Questions from those tuned into the event covered topics including Cuba’s significance to Black Liberation politics, what can be learned the different strategies deployed by left forces in various countries across Latin America, the state of play with US-Cuba relations in the Biden era, how to build support for a programme which puts health and education over militarism, ways in which we can build practical solidarity, and the legacy of Che Guevara today. 

Natasha Hickman discussed Cuba’s role in the defeat of apartheid South Africa in Angola, and addressed the issue of current US policy. Highlighting that Trump had rolled back even the limited steps forward taken by the Obama administration (such as removing Cuba from the list of ‘State Sponsors of Terrorism’ and lifting restrictions on financial transfers), she pointed out that Biden had done nothing to improve the situation – in effect making it worse, given how the impact of anti-Cuba policies has increased significantly in the context of the pandemic.

In terms of what practical solidarity can be offered, she raised the Viva La Educación campaign for educational aid to Cuba being organised with the National Education Union, as well as their ’60 Years Too Long’ open letter to Joe Biden calling for an end to blockade an general work challenging misinformation in the media. Hickman also discussed Guevara’s famous quote that “the true revolutionary is guided by a great feeling of love”, putting this in the context of the emotional responses generated by the revolution, and emphasised that Cuba has always encouraged others to follow the spirit of their path to socialism rather than copy the exact model.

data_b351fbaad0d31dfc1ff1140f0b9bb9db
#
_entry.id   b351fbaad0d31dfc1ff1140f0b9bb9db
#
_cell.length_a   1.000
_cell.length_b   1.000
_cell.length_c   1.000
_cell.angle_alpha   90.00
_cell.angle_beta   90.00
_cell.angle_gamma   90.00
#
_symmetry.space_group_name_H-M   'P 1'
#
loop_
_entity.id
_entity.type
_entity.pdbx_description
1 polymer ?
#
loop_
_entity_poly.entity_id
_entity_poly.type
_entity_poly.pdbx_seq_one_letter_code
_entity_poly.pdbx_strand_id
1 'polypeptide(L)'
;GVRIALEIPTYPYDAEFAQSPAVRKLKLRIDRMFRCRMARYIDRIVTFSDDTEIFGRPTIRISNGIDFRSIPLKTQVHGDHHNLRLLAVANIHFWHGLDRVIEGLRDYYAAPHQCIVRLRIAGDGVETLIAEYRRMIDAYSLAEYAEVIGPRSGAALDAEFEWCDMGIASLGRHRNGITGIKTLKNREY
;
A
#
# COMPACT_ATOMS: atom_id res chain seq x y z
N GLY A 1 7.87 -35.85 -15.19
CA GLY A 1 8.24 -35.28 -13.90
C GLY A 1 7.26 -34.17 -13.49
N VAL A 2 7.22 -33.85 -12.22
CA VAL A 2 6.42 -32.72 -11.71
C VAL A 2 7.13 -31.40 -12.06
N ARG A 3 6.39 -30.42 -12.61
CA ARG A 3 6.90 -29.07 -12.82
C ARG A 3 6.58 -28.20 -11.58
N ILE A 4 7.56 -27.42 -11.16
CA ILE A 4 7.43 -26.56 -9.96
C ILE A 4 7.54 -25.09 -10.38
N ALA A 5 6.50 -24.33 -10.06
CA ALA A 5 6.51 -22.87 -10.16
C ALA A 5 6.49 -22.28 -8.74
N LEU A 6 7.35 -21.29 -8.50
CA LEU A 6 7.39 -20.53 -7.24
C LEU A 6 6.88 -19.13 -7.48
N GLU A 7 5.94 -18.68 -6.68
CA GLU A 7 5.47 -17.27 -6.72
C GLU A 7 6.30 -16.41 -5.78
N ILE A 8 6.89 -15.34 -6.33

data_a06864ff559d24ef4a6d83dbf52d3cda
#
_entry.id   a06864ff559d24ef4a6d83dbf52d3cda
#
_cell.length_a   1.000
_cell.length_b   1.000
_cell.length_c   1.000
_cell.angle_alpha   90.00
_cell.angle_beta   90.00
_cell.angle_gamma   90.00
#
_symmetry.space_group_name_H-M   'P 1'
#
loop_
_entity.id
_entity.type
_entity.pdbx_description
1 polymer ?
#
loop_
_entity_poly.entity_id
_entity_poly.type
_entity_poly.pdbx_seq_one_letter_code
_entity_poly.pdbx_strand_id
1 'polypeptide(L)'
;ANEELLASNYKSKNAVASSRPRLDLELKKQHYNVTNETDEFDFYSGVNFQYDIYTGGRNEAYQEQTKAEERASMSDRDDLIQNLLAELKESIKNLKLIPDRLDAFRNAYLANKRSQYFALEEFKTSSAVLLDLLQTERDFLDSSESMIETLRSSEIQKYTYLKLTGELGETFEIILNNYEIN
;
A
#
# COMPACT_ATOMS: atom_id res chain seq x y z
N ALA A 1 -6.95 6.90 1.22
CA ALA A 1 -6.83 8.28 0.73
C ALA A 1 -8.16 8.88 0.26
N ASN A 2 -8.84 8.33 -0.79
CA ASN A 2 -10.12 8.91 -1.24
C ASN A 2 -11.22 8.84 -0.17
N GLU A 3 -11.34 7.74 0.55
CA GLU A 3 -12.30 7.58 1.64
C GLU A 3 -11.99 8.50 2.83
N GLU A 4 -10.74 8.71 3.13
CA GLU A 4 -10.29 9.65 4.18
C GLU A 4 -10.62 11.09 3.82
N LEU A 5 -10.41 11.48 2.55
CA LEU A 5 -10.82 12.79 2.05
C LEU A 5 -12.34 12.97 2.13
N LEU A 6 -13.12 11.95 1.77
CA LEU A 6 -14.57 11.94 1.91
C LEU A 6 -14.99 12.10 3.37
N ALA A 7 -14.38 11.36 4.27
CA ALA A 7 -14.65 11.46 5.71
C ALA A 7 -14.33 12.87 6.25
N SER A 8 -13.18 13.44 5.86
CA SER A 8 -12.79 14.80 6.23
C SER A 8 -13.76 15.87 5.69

Roger McKenzie urged attendees to join the Cuba Solidarity Campaign and other solidarity organisations, as well as Liberation. Comparing the way images of Guevara are used to Angela Davis, he emphasised the importance of ensuring that the politics these figures represent are not lost. Recalling hearing Fidel Castro speak at the 2001 World Conference Against Racism, he discussed the sense of hope and strength that the Cuban Revolution has given countless activists, and how its impact could be seen in Black movements in the US itself. Referencing Tony Benn’s words that “hope is the fuel of progress”, he argued that Cuba’s concrete example of an alternative represents a huge contribution to the fight for a better world.

Matt Willgress stated that the left needs to make the case from a fundamental reset of government priorities, and argued that the continuation of US sanctions despite their failure to overthrow governments in the region illustrated the range of powerful political and economic interests committed to them. Addressing the lessons for organisations, he mentioned that the Bolivian left has always prioritised maintaining and growing its organisations and social movements at various stages both in and out of government – ensuring they always have an engaged mass base who can be mobilised.

Encouraging those on the meeting to revisit Guevara’s writings, Willgress emphasised that they are not only interesting from a historical perspective but continue to offer important insights which can be applied to the world we live in today and how it can be changed. 

Featured Image: Plaza de la Revolución, Havana. Photo credit: Martin Abegglen/WikiCommons. Attributed under ShareAlike 2.0 Generic (CC BY-SA 2.0)

Leave a Reply